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Dialogue and Universalism

Volume 23, Issue 1, 2013

Culture, Communication and Cognition

Renata Jasnos
Pages 91-103
DOI: 10.5840/du201323122

The Consequences of Early Literacy for the Discursive Transmission in the Old Testament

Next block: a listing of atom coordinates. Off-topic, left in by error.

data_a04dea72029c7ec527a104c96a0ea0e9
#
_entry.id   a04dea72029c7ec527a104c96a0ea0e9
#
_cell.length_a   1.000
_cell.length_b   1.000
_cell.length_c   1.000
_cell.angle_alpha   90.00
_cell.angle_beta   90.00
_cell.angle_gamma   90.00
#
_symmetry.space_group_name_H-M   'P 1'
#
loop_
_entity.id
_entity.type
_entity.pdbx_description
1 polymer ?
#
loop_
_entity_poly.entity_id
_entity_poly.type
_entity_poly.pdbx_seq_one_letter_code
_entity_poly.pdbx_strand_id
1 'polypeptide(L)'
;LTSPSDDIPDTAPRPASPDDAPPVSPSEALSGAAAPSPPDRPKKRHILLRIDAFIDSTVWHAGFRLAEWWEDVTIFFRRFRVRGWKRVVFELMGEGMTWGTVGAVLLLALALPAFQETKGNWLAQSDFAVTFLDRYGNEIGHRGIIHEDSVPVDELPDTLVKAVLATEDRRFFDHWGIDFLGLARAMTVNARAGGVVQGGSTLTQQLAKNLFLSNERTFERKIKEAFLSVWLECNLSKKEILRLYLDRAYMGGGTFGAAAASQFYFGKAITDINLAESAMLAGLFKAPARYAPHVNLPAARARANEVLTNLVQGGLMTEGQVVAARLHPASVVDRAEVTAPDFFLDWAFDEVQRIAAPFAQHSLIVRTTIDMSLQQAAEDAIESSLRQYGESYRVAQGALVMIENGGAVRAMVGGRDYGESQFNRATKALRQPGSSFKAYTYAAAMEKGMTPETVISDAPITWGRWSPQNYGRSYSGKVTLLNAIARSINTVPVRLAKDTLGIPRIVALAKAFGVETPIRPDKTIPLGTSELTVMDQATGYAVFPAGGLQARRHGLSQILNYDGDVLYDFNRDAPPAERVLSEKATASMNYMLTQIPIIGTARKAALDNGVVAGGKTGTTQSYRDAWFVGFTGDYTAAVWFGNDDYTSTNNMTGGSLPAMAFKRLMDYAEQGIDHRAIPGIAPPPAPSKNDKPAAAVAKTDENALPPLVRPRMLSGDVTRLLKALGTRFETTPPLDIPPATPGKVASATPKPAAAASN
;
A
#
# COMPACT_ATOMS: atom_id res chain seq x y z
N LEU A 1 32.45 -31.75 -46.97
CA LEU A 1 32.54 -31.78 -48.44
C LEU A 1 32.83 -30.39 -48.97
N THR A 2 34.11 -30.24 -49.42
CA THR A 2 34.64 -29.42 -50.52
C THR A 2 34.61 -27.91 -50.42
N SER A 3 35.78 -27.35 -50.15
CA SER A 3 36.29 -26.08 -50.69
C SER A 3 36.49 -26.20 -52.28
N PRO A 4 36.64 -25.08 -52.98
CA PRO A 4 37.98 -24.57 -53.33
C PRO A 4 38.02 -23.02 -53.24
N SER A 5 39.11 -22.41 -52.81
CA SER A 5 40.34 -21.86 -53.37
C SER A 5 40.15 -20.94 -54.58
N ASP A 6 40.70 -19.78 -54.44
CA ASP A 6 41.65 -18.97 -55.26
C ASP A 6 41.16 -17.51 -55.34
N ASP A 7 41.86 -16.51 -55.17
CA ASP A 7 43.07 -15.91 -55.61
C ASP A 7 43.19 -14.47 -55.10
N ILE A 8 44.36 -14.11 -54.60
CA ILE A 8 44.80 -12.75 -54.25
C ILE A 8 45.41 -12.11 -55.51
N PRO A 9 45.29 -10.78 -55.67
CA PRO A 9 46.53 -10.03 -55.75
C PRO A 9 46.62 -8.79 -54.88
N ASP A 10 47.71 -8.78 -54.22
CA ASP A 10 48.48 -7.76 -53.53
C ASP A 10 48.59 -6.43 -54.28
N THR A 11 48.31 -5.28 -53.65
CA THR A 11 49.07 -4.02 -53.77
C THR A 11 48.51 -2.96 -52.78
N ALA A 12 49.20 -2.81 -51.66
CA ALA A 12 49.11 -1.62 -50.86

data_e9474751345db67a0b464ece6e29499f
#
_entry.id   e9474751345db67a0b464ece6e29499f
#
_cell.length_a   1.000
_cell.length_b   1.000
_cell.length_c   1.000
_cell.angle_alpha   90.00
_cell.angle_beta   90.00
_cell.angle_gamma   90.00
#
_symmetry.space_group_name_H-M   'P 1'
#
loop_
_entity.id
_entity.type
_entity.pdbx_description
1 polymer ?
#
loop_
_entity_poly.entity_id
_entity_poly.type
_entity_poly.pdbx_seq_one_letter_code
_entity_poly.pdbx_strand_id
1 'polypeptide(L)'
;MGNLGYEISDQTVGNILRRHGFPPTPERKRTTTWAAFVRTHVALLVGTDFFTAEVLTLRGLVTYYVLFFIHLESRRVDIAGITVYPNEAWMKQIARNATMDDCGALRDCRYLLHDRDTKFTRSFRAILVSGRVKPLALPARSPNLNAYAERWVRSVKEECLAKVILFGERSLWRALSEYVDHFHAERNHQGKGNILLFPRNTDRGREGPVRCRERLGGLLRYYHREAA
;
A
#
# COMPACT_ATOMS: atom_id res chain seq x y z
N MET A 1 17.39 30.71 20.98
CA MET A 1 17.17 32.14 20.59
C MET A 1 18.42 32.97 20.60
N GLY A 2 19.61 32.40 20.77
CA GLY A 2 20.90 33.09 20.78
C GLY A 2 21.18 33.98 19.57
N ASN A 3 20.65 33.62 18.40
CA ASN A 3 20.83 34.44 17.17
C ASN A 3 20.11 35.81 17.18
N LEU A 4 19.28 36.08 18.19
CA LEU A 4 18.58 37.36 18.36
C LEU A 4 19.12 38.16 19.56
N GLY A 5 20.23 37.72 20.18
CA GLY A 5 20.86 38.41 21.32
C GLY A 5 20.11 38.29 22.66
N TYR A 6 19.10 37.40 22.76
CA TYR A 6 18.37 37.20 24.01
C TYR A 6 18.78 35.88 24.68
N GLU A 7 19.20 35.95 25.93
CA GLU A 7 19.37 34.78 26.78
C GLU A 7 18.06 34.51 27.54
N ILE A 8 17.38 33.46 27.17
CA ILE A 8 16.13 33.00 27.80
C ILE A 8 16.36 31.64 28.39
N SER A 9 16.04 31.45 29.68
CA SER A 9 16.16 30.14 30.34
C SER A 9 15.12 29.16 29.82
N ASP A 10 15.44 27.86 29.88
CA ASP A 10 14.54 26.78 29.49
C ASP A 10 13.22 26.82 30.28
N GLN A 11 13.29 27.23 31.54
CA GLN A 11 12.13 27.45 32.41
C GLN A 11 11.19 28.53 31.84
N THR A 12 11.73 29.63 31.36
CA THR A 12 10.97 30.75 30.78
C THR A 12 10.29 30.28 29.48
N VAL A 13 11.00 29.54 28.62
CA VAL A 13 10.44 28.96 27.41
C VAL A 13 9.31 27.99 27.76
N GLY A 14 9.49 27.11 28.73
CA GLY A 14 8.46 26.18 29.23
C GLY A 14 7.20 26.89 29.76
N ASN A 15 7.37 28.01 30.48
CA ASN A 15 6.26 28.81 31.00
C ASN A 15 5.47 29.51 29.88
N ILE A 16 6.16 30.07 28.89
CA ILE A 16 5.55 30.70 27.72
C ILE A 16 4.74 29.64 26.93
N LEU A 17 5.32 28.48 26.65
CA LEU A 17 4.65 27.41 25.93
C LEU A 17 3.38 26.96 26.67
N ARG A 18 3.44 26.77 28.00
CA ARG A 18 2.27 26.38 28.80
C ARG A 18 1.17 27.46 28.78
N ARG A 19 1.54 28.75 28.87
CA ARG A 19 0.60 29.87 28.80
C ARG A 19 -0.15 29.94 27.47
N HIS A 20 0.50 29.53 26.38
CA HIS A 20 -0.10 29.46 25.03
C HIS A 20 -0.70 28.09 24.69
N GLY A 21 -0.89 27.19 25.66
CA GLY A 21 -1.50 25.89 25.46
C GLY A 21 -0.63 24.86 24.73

The books of the Old Testament contain elements of oral communication as well as the characteristic features of written elaboration. S. Niditch attempts to determine the probable oral-literate processes leading to the formation of the biblical message but does not answer the question concerning the history of the creation of any of the books. Biblical scholars examine the process of the shaping of the books as redaction criticism. This shaping, however, progressed according to different standards as evidenced by the literary characteristics of the text and literary “deficiencies” as well explicit elements of oral communication. The use of the term “editing” in relation to the process evokes inadequate ideas drawn from contemporary literary culture. Attempts to discover the essential elements of the processes shaping the biblical books, based on the, to some extent, recreated history of The Gilgamesh Epic, leads us to a new concept of what such a book is. The discovered specificity of the biblical books can consequently propose a new, more adequate perspective of interpretation—the interpretation which has the characteristics of a discourse.

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